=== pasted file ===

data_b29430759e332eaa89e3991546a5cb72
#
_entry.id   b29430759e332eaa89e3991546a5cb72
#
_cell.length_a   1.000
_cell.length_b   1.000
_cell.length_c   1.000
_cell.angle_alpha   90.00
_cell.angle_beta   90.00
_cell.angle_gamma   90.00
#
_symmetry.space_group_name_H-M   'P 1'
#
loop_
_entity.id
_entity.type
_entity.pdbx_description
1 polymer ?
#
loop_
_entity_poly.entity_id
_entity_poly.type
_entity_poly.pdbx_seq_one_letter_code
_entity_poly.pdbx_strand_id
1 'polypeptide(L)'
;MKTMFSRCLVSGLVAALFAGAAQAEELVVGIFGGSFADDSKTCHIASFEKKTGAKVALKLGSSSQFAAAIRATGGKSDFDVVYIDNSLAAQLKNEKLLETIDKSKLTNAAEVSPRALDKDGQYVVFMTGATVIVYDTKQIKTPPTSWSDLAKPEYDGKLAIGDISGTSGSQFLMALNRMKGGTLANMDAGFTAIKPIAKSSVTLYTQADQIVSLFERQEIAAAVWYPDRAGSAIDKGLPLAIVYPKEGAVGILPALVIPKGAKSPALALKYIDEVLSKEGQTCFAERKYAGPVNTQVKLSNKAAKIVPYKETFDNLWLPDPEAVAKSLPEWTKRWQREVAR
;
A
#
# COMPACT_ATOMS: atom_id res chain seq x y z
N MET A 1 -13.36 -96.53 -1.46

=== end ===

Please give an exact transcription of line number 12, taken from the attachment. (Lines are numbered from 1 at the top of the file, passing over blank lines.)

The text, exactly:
_symmetry.space_group_name_H-M   'P 1'